Juliet Capulet from Shakespeare’s play ‘Romeo and Juliet’ and Tess Derbyfield from Thomas Hardy’s novel ‘Tess of the D’Urbervilles’ are prime examples of tragic heroines. They symbolise her constant spirit and determination and are typical products of their authors and also the times and societies in which they were created. The presentation of the heroine begins in biblical times with notorious characters such as Eve and the Virgin Mary. These early female characters started the development of our literary heroines. Throughout Classical, M... ... middle of paper ... ...pose intended… (Angel Clare and the Montagues and Capulets) When Tess was published it received mixed criticism- challenged many accepted Victorian assumptions about society, sexual morality, and religion.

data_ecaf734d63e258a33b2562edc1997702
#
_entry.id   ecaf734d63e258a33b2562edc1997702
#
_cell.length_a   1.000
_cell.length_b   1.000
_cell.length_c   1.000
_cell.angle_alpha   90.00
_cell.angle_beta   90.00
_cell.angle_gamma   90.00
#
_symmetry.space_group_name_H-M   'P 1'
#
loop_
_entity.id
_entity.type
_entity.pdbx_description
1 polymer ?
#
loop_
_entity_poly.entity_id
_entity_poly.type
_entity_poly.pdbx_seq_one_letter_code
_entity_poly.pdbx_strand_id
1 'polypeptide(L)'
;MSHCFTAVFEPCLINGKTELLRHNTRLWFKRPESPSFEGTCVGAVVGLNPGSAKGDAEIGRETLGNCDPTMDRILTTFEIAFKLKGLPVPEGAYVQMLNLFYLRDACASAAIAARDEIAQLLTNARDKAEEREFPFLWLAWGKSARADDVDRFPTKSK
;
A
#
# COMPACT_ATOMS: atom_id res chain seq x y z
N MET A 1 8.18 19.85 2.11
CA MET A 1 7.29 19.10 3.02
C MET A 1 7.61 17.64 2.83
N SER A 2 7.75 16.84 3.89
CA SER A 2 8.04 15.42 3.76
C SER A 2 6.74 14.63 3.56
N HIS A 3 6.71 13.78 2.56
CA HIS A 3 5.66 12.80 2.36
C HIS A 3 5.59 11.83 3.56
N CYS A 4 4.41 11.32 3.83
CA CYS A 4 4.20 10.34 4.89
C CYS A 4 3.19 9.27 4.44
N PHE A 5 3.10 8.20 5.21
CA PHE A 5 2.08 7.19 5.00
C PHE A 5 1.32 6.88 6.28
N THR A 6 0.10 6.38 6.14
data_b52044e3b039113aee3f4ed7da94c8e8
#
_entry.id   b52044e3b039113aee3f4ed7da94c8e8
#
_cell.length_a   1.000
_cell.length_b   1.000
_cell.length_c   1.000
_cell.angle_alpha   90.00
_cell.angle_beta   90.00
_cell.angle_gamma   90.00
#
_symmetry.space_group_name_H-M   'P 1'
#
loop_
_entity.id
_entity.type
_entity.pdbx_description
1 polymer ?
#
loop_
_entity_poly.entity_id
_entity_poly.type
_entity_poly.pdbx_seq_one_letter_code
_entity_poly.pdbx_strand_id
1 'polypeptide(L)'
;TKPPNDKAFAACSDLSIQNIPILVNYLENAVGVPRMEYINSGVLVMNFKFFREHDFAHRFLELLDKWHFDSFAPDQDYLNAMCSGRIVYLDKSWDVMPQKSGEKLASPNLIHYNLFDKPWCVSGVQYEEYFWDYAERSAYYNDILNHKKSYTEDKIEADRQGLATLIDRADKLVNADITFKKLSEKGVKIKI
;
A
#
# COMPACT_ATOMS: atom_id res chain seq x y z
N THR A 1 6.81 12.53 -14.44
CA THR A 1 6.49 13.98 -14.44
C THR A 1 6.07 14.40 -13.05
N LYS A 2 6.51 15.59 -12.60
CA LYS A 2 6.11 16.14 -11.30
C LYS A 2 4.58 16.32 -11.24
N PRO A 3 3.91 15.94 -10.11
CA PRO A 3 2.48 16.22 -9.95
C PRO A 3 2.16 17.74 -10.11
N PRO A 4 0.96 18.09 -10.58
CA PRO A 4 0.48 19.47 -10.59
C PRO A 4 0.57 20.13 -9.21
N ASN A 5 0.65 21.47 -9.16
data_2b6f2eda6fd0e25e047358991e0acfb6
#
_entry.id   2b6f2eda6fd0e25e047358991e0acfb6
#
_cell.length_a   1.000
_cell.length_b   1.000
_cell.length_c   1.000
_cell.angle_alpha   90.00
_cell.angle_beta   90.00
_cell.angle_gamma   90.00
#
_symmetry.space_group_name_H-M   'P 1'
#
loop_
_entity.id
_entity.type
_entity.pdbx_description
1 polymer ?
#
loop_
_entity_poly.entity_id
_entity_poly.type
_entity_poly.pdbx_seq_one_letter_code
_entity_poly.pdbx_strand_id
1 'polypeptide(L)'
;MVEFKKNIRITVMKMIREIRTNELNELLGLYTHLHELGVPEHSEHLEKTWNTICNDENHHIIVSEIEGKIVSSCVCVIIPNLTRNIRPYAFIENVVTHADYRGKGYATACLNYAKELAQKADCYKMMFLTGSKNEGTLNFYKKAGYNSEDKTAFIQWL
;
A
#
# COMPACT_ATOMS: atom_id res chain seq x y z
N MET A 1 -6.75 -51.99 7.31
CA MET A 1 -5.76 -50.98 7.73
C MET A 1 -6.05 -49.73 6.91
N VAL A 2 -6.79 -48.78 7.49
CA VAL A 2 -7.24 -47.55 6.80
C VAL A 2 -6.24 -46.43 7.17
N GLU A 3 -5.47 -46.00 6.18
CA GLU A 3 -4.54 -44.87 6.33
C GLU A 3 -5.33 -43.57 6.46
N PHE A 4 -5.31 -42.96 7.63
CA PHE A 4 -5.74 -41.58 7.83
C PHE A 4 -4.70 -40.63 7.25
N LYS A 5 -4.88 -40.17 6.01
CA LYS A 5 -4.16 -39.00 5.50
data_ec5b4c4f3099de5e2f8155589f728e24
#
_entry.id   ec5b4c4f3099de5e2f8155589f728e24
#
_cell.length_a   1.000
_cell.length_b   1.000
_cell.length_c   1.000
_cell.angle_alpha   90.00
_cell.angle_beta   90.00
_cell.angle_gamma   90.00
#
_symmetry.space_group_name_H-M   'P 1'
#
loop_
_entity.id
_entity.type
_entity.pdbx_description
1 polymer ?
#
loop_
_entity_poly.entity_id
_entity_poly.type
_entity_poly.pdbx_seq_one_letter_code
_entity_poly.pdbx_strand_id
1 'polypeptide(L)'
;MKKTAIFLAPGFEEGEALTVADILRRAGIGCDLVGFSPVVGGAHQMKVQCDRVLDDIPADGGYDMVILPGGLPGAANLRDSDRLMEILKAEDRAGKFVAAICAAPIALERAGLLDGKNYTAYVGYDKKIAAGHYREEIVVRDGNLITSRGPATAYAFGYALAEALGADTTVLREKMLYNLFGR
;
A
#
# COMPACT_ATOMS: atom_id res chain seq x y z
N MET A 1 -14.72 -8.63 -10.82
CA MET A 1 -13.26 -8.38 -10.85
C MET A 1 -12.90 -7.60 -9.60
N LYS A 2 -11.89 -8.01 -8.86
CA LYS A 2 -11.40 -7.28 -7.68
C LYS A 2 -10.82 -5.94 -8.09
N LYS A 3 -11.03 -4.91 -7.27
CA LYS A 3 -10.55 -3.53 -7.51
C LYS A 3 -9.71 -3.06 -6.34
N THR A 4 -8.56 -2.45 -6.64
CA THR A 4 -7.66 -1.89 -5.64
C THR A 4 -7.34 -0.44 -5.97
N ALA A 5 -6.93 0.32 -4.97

Role of Women in Edmund Spenser's The Faerie Queene Edmund Spenser in his epic romance, The Faerie Queene, invents and depicts a wide array of female figures. Some of these women, such as Una and Caelia, are generally shown as faithful, virtuous and overall lovely creatures. Other feminine characters, such as Errour, Pride, and Duessa are false, lecherous and evil. This might seem to be the end of Spenser's categorization of women; that they are either good or bad. Yet upon closer examination one finds that Spenser seems to be struggling to portray women more honestly, to depict the "complex reality of woman" (Berger, 92).